By Mark Mathis
Smoking is a personal choice that everyone is free to decide for himself or herself. Those that smoke are aware of the risks, and make the decision to smoke freely. But what about smoking around your dog? Does it have an impact? We’ll look at the applicable research, tell you what the experts have to say, and explain some things that you may want to consider.
The research about the impact of cigarette smoke to humans is overwhelmingly clear. The body of research concerning pets is not nearly as large. John Reif with the Colorado State University Veterinarian hospital conducted two studies about the impact of second hand smoke on dogs.
The dogs exposed to secondhand smoke in their homes were significantly more likely to develop some types of cancers, and long nosed breeds like German Shepherds had even more problems than other breeds.
Additional research by CSU showed that the effects of secondhand smoke were long lasting. Measurable levels of carcinogens could be found in dog’s hair and urine for months after exposure.
Reif concluded, “People who choose to smoke should do so away from pets, outdoors.”
I was unable to find any specific research that discussed the effect of secondhand smoke on a dog’s olfactory ability. There is research that shows that human’s olfactory ability is reduced by smoking. It can be reasonably concluded that if human’s ability to smell is reduced by exposure to smoking that second hand smoke exposure would have an impact on our canine friends. This may matter to you if your dog’s nose is important for hunting or searching.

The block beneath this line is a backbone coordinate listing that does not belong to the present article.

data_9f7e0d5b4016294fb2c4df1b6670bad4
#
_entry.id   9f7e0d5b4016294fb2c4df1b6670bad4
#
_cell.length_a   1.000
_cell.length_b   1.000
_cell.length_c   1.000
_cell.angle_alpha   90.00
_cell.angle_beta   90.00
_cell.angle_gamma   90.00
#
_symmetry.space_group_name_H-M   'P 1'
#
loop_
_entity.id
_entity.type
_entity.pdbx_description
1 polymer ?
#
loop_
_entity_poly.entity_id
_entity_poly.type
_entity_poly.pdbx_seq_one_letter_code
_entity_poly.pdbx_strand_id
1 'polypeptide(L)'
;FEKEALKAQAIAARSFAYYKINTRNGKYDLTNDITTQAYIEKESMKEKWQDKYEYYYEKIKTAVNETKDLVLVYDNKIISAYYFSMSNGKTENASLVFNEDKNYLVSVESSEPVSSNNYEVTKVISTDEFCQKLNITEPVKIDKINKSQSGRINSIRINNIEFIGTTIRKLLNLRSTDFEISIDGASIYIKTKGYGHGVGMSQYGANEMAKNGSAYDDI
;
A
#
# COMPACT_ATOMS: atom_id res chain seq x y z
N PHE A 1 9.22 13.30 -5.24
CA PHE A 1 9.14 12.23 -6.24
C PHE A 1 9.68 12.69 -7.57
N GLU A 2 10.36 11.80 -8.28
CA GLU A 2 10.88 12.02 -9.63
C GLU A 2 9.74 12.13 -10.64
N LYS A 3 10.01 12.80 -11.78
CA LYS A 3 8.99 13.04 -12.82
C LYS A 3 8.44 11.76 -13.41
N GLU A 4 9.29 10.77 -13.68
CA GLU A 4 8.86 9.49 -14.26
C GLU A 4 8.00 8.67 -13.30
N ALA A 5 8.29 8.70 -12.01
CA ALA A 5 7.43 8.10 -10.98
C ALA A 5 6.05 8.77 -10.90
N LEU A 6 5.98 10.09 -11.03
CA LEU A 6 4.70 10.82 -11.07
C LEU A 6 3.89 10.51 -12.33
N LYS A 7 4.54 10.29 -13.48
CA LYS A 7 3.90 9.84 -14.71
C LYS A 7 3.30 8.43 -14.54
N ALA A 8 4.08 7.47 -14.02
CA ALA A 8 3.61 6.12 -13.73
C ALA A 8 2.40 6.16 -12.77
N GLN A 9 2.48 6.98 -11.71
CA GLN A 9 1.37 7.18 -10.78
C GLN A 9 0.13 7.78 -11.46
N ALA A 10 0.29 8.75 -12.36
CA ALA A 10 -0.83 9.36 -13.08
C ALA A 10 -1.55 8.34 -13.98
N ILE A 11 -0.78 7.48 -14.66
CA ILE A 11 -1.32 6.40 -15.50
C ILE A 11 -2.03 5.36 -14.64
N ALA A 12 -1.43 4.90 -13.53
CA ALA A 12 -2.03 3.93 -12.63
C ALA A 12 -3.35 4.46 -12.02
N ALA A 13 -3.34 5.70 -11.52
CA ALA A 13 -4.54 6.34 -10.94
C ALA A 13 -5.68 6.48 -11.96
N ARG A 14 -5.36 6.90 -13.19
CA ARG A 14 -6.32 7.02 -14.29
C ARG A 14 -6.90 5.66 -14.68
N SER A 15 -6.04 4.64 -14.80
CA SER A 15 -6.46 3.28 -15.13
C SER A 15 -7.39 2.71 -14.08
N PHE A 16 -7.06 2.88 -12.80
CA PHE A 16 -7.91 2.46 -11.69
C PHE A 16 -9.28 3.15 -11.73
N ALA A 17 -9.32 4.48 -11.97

The experts that we polled were all of the opinion that smoking around a working dog most likely would have a negative impact. Most take steps to minimize the amount of smoke that their own dogs are around.
International Police Work Dog Master Trainer Richard McQueary said it would appear that, “smoking has the same effect on dogs as it does on humans, only magnified.” That sentiment is echoed by nearly every other working dog expert I’ve spoken with.
What should you do?
If you enjoy smoking this article certainly isn’t an attempt to get you to quit. However, you should attempt to minimize the impact it has on your dog. Your dog can potentially get exposed to a lot of smoke in your home, or while riding around with you in the car. If you must smoke in the car, keep your windows open to provide lots of fresh air for your dog. Better yet smoke outside, while your dog smells the changing landscape. If every time you burn a cigarette your dog spends some time outside, smoking just may make your dog even better!